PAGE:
Donor countries themselves would reap some benefits from the aid approach. First, the economic efficiency of energy use in countries like China and India—in terms of BTUs/dollar of income—is several times lower than in the U.S. or Japan. So just raising the energy efficiency in those emerging economies up to the existing normal level in the leading developed economies would tend to lower energy prices and enhance energy security for all.
Second, the pollution from dirtier facilities in the developing countries tends to spread beyond their borders. Satellite images show the plume of soot and toxic wastes from Chinese smokestacks, etc. drifting across the Pacific to affect North America. And to the extent greenhouse gases are a concern, it is global.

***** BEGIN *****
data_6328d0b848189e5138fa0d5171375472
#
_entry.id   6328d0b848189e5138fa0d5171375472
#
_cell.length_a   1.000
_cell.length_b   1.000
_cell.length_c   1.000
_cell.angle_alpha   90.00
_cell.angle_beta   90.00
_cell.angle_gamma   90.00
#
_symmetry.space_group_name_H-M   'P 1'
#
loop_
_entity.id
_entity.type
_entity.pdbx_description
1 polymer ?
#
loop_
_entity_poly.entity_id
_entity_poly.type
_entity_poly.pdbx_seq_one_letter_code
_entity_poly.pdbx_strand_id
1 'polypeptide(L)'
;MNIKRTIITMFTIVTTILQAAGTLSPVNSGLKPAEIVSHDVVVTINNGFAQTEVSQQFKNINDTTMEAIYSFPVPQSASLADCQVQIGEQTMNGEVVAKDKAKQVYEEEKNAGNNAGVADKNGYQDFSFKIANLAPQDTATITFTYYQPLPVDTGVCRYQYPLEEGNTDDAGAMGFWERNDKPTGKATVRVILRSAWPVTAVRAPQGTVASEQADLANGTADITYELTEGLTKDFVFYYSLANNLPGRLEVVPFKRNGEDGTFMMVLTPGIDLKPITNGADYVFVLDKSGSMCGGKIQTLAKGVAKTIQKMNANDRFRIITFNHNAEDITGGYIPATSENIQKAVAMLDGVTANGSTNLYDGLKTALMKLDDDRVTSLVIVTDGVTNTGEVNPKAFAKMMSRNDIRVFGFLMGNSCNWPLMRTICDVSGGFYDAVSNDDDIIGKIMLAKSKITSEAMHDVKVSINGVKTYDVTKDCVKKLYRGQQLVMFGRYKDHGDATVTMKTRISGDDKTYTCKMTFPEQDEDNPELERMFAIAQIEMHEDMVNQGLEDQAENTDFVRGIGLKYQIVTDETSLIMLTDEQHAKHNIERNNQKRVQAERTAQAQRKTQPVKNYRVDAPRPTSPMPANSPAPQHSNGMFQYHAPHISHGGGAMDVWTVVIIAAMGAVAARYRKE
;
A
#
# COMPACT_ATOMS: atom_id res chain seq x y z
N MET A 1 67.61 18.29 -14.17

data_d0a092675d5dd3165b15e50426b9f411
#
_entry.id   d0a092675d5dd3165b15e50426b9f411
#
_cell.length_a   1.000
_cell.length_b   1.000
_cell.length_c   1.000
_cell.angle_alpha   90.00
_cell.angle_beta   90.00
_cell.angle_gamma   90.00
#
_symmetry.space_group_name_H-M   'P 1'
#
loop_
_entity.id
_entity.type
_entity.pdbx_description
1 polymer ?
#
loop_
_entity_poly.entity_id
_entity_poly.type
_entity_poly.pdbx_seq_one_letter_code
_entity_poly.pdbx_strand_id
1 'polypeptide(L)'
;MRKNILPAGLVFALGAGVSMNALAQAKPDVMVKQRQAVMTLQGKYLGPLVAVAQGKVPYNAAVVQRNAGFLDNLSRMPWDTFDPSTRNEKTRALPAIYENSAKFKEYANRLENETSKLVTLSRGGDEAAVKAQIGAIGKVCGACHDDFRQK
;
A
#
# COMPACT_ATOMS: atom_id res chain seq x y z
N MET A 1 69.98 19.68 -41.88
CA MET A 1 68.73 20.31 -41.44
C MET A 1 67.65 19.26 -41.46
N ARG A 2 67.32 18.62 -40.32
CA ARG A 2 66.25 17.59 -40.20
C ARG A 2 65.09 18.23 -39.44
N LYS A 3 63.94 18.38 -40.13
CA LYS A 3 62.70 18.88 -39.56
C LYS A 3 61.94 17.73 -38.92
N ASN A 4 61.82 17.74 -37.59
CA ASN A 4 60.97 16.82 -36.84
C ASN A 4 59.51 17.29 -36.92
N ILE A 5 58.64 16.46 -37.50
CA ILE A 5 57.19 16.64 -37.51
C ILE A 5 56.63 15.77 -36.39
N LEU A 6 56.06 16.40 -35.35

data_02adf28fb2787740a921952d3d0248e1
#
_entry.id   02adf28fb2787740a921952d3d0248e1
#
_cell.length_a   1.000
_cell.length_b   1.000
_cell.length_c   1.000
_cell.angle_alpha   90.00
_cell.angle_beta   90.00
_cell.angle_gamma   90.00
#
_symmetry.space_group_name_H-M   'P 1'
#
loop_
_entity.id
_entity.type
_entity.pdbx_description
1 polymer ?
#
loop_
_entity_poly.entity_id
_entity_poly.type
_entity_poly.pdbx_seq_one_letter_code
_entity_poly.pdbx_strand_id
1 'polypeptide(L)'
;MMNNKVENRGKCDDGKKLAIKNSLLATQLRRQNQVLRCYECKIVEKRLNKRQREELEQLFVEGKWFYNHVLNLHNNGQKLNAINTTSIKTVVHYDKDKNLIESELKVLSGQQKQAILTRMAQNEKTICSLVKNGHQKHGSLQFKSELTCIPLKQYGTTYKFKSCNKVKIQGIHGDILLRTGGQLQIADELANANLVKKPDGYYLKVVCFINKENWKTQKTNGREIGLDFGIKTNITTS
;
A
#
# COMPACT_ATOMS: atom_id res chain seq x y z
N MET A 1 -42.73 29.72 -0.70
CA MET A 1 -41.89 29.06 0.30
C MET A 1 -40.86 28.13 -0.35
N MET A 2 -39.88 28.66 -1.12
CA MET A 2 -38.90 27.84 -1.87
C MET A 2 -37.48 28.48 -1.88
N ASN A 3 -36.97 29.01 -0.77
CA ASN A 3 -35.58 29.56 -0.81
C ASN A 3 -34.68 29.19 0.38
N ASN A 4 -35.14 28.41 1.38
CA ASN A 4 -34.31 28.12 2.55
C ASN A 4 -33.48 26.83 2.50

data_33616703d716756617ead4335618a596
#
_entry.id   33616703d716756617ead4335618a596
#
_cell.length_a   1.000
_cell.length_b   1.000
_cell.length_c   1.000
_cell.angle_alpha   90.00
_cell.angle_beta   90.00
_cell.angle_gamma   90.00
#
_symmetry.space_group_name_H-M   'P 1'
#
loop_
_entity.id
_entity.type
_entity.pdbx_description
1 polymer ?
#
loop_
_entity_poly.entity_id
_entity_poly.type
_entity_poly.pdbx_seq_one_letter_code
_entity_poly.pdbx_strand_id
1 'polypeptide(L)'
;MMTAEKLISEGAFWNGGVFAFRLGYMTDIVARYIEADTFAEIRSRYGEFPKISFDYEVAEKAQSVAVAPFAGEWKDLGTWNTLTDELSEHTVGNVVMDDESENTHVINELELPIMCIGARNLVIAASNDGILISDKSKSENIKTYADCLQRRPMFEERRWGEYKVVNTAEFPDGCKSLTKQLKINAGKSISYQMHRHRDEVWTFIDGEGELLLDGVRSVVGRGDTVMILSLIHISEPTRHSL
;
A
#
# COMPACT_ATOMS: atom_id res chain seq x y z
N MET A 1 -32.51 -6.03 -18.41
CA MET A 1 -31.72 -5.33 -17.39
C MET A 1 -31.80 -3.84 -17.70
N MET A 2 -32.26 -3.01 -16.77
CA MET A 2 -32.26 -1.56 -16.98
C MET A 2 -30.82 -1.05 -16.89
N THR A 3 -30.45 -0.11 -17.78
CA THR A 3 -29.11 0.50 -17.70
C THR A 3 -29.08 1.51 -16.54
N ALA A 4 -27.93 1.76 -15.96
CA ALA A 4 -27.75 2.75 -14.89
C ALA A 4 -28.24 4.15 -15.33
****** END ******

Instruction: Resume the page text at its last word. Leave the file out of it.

Nevertheless, decades of experience with development aid show that the donation approach has significant liabilities. Donations undermine local markets, entrepreneurs, and business development. And donated technologies from wealthy countries often are not ‘appropriate’ to the specific circumstances of developing countries: They wind up being either useless or counterproductive.
That last flaw is extremely important, and it applies to the approach suggested by ITIF as well.
An ITIF report portrays Green Mercantilism—referring to unfair practices, of China in particular—as a “threat to the clean energy economy.” In addition to the usual legal and political counterattacks, that report’s authors call for a global agreement to protect free trade in green technology and to commit national contributions to R&D. But history indicates that forging such global compacts is fiendishly difficult. The Doha Round of international trade negotiations has been dragging on for over a decade without resolution. (That is not to be confused with the arguably more futile 17th COP conference on global warming in Doha last year.)